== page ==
- First and only centre of its kind in the world which provides developers of both wave and tidal energy converters with purpose-built, accredited open-sea testing facilities.
- Pioneering the development of a green hydrogen economy in Orkney.
- Provides demonstration, technical and commercial support to wave, tidal, hydrogen, floating offshore wind and energy systems sectors.
- Commitments to sustainability and work adaptations during the COVID-19 pandemic have improved sustainability and business resilience.
Orkney-based EMEC is the world’s first and leading facility for demonstrating and testing wave and tidal energy converters – technologies that generate electricity by harnessing the power of waves and tidal streams – in the sea.
EMEC’s vision is to see a globally successful marine energy industry as part of a clean energy system. Established in 2003, they offer purpose-built open sea testing facilities for prototype marine energy generating technologies. These include test sites for both large and smaller scale devices where developers from around the globe are able to prove what is achievable in terms of generating renewable marine energy in some of the harshest marine environments. By October 2020, EMEC had tested 32 marine energy devices developed by 20 different clients from 11 countries.
EMEC was set up to kick-start an ocean energy sector in the UK and boost economic development in the Highlands and Islands. An economic impact assessment commissioned by Biggar Economics states that between 2003 and 2019 EMEC contributed £306m gross value added to the UK economy and 4,517 full-time equivalent job years, of which 1,824 were in Orkney* (see footnote below).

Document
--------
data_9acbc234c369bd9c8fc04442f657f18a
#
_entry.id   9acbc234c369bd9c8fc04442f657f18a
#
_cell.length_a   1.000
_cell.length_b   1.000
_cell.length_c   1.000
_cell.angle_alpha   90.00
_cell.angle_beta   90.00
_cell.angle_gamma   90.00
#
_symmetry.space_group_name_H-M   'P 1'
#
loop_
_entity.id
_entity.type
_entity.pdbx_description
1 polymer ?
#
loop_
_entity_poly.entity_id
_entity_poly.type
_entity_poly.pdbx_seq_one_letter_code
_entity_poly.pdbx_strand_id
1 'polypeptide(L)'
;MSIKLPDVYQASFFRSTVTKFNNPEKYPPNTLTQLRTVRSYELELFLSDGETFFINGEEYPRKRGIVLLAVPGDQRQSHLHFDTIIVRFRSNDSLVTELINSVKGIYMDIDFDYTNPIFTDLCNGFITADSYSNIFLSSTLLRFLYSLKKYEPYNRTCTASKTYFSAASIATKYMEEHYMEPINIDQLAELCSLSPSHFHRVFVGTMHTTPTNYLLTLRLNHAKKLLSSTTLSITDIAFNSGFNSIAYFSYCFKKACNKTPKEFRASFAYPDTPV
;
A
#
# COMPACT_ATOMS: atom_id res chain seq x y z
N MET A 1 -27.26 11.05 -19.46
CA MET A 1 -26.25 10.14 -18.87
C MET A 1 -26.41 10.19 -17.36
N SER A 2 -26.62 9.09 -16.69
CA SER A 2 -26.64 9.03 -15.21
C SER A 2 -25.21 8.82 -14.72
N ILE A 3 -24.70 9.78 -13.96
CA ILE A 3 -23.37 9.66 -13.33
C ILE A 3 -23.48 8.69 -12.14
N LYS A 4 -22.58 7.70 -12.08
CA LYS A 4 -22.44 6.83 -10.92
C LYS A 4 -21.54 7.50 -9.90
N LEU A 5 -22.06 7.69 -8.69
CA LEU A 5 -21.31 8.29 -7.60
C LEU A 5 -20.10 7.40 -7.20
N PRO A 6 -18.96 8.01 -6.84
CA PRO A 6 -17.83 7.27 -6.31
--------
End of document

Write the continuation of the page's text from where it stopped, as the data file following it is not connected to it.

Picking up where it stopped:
EMEC has also established an onshore hydrogen production plant on the island of Eday in Orkney to generate hydrogen from renewable energy. Their demonstration site for new hydrogen technologies is a key component of several hydrogen research projects. They are driving the development of a hydrogen economy by using locally produced hydrogen to decarbonise power, heat and transport, including pioneering demonstration projects to trial hydrogen powered ferries and planes.
Sustainability is central to EMEC’s ethos. Since the beginning of the pandemic the centre has implemented several changes that have had a positive effect on the business. Digital platforms have been established to enable home working for all staff, and planning is underway to continue these flexible working arrangements, which reduce emissions from commuting. A new electronic system was established for the signing of contracts and invoices which significantly reduces printing. When appropriate, meetings are held online which reduces the need for staff members to travel to the UK mainland. When this is essential, many staff now choose to take the boat or train rather than to fly.
EMEC leads the ReFLEX Orkney project to develop an integrated energy system which will coordinate and combine multiple energy assets across electricity, transport and heat in Orkney. The project aims to decarbonise energy use by digitally linking 100% renewable energy supply with demand and storage in a flexible integrated energy system which meets customer needs, while minimising costs and carbon impacts.
* Assuming that a permanent FTE lasts at least 10 years the total equivalent permanent jobs to date supported would be 182 FTEs in Orkney, 215 FTEs in the Highlands and Islands, 348 FTEs in Scotland and 452 FTEs in the UK.